Shaina Brown

Legislation jeopardizing trade secrets fails to advance

By Shaina Brown

Capitol Update, Feb. 14, 2018 Share this on FacebookTweet thisEmail this to a friend

Last Wednesday, January 31st, was the deadline for legislation to pass the house in which it was introduced. This deadline applied to bills introduced in 2017. Among the proposals that did not come up for a vote prior to the deadline was AB 889 by Assemblymember Mark Stone (D-Santa Cruz). CMTA and other industry representatives opposed AB 889.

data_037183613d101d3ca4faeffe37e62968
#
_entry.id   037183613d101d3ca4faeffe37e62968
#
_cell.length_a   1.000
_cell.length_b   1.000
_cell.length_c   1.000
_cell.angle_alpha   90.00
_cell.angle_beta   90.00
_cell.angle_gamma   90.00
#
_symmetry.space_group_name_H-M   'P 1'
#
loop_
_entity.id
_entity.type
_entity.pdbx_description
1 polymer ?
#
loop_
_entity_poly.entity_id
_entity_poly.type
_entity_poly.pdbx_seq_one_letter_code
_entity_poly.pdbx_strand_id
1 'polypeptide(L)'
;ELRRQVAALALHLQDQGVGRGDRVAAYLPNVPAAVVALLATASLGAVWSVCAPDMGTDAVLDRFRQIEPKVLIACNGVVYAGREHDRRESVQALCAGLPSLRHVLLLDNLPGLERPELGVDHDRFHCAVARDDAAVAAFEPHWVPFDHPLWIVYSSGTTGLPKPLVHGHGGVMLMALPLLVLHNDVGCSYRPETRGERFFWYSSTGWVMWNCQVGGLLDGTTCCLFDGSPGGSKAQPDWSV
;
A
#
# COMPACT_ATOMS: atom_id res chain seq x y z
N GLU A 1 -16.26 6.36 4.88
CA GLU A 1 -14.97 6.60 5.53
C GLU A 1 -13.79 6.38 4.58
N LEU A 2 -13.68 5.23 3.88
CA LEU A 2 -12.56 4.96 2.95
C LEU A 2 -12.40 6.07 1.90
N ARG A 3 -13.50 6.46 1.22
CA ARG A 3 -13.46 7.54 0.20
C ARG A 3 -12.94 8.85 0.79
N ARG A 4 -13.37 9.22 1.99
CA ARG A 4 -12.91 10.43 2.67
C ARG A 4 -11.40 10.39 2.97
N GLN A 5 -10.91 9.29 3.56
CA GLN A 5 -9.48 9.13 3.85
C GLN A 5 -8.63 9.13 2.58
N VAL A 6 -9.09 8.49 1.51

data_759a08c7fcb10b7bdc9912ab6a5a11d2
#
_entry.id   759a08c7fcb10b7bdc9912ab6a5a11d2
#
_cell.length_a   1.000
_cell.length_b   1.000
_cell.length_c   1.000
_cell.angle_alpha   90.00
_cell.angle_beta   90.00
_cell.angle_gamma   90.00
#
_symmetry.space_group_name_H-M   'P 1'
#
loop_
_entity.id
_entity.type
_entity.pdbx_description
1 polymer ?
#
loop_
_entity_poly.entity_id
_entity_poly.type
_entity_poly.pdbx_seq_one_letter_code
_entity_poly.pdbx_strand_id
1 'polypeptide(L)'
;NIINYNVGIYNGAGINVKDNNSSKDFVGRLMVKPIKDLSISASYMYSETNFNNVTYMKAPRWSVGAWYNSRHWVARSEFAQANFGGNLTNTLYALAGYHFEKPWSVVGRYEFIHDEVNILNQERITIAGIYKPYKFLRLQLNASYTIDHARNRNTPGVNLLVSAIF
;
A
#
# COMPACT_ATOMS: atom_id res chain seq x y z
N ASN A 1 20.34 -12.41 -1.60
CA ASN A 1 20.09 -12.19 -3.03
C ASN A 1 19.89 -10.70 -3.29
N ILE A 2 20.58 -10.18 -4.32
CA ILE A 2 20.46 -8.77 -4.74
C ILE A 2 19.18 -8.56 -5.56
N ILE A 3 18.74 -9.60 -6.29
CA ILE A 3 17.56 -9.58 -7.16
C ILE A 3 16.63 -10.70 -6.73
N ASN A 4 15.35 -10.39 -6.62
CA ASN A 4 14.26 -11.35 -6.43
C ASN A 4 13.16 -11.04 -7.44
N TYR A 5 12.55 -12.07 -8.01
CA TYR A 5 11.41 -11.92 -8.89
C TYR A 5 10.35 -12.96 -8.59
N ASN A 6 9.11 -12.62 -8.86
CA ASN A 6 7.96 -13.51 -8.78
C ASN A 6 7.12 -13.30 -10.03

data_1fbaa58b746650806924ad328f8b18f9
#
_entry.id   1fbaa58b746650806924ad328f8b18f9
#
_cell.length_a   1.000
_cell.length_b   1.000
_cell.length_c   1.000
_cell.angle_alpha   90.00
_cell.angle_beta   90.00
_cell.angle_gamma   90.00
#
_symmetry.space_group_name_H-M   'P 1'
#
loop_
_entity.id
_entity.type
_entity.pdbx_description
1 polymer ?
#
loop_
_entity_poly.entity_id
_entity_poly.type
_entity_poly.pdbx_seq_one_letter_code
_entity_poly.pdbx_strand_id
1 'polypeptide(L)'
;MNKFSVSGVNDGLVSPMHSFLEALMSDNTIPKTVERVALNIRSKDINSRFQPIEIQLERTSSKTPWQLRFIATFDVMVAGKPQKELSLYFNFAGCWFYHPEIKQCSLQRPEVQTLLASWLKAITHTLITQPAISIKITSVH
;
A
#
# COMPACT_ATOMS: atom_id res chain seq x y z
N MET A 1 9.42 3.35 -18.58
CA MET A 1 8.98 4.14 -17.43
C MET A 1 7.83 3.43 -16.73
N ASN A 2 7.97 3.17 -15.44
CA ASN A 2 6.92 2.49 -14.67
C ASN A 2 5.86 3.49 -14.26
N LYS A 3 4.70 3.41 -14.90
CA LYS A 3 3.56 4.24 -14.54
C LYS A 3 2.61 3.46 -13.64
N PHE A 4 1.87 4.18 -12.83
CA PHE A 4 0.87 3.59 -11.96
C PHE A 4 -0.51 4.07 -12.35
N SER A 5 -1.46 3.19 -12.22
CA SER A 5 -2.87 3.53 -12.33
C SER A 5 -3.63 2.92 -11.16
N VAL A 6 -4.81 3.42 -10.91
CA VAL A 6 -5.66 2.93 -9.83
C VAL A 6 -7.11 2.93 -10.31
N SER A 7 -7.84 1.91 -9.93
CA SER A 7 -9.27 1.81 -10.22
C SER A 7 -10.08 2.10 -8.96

The bill would have prevented lawsuits from being settled on the condition that information pertaining to the case be kept confidential. As noted in the bill text, the measure aimed “to better protect Californians from death or substantial injury caused by any danger to the public health or safety, including defective products, environmental hazards, and individuals or entities that physically harm others, by creating a presumption against secrecy that protects the openness of information acquired through discovery.” However, opponents of the legislation, including the CMTA and a broad coalition of other stakeholders, said that the bill “would have unfairly leveraged California companies into costly settlements to avoid having to publicly disclose trade secret information.” Additionally, it was contended by the opponents that there are several ways for the public to receive information regarding a dangerous consumer product or environmental condition, rendering the bill unnecessary. 

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